4.
Front Immunol ; 13: 801522, 2022.
Article in English | MEDLINE | ID: covidwho-1902971

ABSTRACT

The infective SARS-CoV-2 is more prone to immune escape. Presently, the significant variants of SARS-CoV-2 are emerging in due course of time with substantial mutations, having the immune escape property. Simultaneously, the vaccination drive against this virus is in progress worldwide. However, vaccine evasion has been noted by some of the newly emerging variants. Our review provides an overview of the emerging variants' immune escape and vaccine escape ability. We have illustrated a broad view related to viral evolution, variants, and immune escape ability. Subsequently, different immune escape approaches of SARS-CoV-2 have been discussed. Different innate immune escape strategies adopted by the SARS-CoV-2 has been discussed like, IFN-I production dysregulation, cytokines related immune escape, immune escape associated with dendritic cell function and macrophages, natural killer cells and neutrophils related immune escape, PRRs associated immune evasion, and NLRP3 inflammasome associated immune evasion. Simultaneously we have discussed the significant mutations related to emerging variants and immune escape, such as mutations in the RBD region (N439K, L452R, E484K, N501Y, K444R) and other parts (D614G, P681R) of the S-glycoprotein. Mutations in other locations such as NSP1, NSP3, NSP6, ORF3, and ORF8 have also been discussed. Finally, we have illustrated the emerging variants' partial vaccine (BioNTech/Pfizer mRNA/Oxford-AstraZeneca/BBIBP-CorV/ZF2001/Moderna mRNA/Johnson & Johnson vaccine) escape ability. This review will help gain in-depth knowledge related to immune escape, antibody escape, and partial vaccine escape ability of the virus and assist in controlling the current pandemic and prepare for the next.


Subject(s)
COVID-19 Vaccines/immunology , COVID-19/immunology , Mutation/genetics , SARS-CoV-2/physiology , Spike Glycoprotein, Coronavirus/genetics , Antibody Formation , Humans , Immune Evasion , Pandemics , Spike Glycoprotein, Coronavirus/immunology , Vaccination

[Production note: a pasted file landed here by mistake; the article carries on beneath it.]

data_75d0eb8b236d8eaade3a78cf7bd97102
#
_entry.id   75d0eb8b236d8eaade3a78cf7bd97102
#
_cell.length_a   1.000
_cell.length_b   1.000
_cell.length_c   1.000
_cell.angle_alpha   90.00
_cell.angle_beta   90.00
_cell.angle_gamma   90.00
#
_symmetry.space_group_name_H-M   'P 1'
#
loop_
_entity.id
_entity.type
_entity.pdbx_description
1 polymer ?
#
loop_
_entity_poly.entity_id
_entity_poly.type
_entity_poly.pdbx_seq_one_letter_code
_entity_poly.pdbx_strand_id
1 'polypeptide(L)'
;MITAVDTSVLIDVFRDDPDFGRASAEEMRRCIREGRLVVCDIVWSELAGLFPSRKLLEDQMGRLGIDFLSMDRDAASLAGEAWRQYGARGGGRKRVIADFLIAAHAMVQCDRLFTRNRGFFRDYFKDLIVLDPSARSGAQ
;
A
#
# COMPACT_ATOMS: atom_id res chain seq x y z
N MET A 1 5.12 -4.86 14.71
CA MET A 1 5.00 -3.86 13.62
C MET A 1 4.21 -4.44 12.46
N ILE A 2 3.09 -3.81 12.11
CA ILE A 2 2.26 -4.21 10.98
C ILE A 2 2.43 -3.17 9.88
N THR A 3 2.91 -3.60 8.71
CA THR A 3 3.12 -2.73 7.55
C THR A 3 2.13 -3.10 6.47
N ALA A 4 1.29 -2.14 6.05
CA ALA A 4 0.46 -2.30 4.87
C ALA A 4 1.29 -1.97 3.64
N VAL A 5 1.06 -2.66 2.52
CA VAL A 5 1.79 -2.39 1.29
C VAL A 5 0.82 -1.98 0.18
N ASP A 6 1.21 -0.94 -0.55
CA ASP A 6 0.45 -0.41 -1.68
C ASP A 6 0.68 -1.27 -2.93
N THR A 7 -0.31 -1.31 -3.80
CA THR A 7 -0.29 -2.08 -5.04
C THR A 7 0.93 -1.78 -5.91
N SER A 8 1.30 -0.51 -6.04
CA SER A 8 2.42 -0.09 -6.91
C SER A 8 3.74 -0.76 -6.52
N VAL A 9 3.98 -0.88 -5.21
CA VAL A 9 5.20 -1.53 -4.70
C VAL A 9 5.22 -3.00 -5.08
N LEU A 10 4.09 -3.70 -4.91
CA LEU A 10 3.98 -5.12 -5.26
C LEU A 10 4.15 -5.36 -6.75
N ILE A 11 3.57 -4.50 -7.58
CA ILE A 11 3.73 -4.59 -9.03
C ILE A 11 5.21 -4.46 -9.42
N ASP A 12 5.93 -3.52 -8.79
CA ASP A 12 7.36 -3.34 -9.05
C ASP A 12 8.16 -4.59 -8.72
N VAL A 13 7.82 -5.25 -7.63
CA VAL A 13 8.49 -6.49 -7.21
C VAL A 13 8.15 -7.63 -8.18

8.
Aging Dis ; 13(3): 927-942, 2022 Jun.
Article in English | MEDLINE | ID: covidwho-1870133

ABSTRACT

Since September 2020, the SARS-CoV-2 variants have gained their dominance worldwide, especially in Kenya, Italy, France, the UK, Turkey, Indonesia, India, Finland, Ireland, Singapore, Denmark, Germany, and Portugal. In this study, we developed a model on the frequency of delta variants across 28 countries (R2= 0.1497), displaying the inheritance of mutations during the generation of the delta variants with 123,526 haplotypes. The country-wise haplotype network showed the distribution of haplotypes in USA (10,174), Denmark (5,637), India (4,089), Germany (2,350), Netherlands (1,899), Sweden (1,791), Italy (1,720), France (1,293), Ireland (1,257), Belgium (1,207), Singapore (1,193), Portugal (1,184) and Spain (1,133). Our analysis shows the highest haplotype in Europe with 84% and the lowest in Australia with 0.00001%. A model of scatter plot was generated with a regression line which provided the estimated rate of mutation, including 24.048 substitutions yearly. Our study concluded that the high global prevalence of the delta variants is due to a high frequency of infectivity, supporting the paradigm shift of the viral variants.

9.
Hum Vaccin Immunother ; 18(5): 2065824, 2022 Nov 30.
Article in English | MEDLINE | ID: covidwho-1860753

ABSTRACT

The emergence of different variants of SARS-CoV-2, including the Omicron (B.1.1.529) variant in November 2021, has resulted in a continuous major health concern at a global scale. Presently, the Omicron variant has spread very rapidly worldwide within a short time period. As the most mutated variant of SARS-CoV-2, Omicron has instilled serious uncertainties on the effectiveness of humoral adaptive immunity generated by COVID-19 vaccination or an active viral infection as well as the protection provided by antibody-based immunotherapies. Amidst such high public health concerns, the need to carry out booster vaccination has been emphasized. Current evidence reveals the importance of incorporating booster vaccination using several vaccine platforms, such as viral vector- and mRNA-based vaccines, as well as other platforms that are under explorative investigations. Further research is being conducted to assess the effectiveness and durability of protection provided by booster COVID-19 vaccination against Omicron and other SARS-CoV-2 variants.


Subject(s)
COVID-19 , Viral Vaccines , COVID-19/prevention & control , COVID-19 Vaccines , Humans , SARS-CoV-2/genetics
13.
Infect Genet Evol ; 101: 105282, 2022 07.
Article in English | MEDLINE | ID: covidwho-1783642

ABSTRACT